It isn’t just lower labour costs that are behind Apple’s decision to have most of its products manufactured in the Far East, according to a new report.
New York Times published an article over the weekend that sheds light on Apple’s decision to use overseas production facilities rather than plants in the US – a question that President Obama once put to the late Steve Jobs.
It isn’t just lower labour costs, according to the article, but a belief that the manufacturing plants of the Far East and Europe offer better scale and flexibility, as well as access to more diligent and skilled workers unavailable in the US.
Though Apple had no official input into the article – Apple was apparently provided with extensive summaries of the article but declined to comment – there was plenty of information apparently gleaned from Apple employees past and present.
“This article is based on interviews with more than three dozen current and former Apple employees and contractors — many of whom requested anonymity to protect their jobs — as well as economists, manufacturing experts, international trade specialists, technology analysts, academic researchers, employees at Apple’s suppliers, competitors and corporate partners, and government officials,” the NYT said.
Apple has some 43,000 employees in the US, with around 20,000 more dotted around the world, though the 700,000 or so people who work indirectly for the company – through contractors and the like – are largely based outside the US.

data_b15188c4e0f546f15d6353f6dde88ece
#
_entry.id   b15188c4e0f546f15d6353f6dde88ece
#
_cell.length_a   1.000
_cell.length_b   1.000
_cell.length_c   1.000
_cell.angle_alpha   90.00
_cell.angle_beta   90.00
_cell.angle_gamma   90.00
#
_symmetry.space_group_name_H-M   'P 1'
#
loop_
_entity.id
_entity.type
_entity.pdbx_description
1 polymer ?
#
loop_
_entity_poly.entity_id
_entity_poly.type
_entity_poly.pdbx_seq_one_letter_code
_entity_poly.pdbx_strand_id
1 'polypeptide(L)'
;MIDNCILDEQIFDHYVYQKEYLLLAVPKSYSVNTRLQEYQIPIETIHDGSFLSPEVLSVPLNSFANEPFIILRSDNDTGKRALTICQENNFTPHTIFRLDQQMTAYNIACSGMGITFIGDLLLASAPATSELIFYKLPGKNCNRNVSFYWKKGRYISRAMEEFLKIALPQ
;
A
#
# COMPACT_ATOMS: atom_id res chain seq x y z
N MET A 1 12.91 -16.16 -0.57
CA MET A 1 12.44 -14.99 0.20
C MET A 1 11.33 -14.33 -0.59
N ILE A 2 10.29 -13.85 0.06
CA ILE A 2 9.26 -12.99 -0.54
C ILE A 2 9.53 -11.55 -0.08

An example of the reason why manufacturing takes place in the Far East provided in the article is based around Jobs’ decision to change the screen of the first-generation iPhone weeks before it launched. Jobs had noticed that his keys had scratched the screen of a prototype device he was using and demanded that the screens should be changed.
One former Apple executive recalled that in an assembly plant in Shenzhen, China, 8,000 employees were worken up, given a hot drink and a biscuit and put to work on the production lines in order to fit new screens to the iPhone units. Within a few days, 10,000 iPhones a day were passing through the plant.
Another reason for the decision to manufacture and assemble Apple products in the Far East is that the necessary infrastructure is already there – factories that make the various components needed to assemble and iPhone or iPad, for example, are all around, so shipping the various components to the US for assembly just doesn’t make sense when the devices could be assembled in the Far East before being sent on to the various markets.
Of course the rise of Foxconn, Apple’s manufacturing partner and the company that assembles around 40 percent of the world’s electronic devices, is another reason why Apple uses the Far East as its manufacturing base.
One Foxconn plant in China – known as Foxconn City – has 230,000 employees with around one quarter of these living in company “barracks” on site.
“Foxconn employs nearly 300 guards to direct foot traffic so workers are not crushed in doorway bottlenecks. The facility’s central kitchen cooks an average of three tons of pork and 13 tons of rice a day. While factories are spotless, the air inside nearby teahouses is hazy with the smoke and stench of cigarettes.”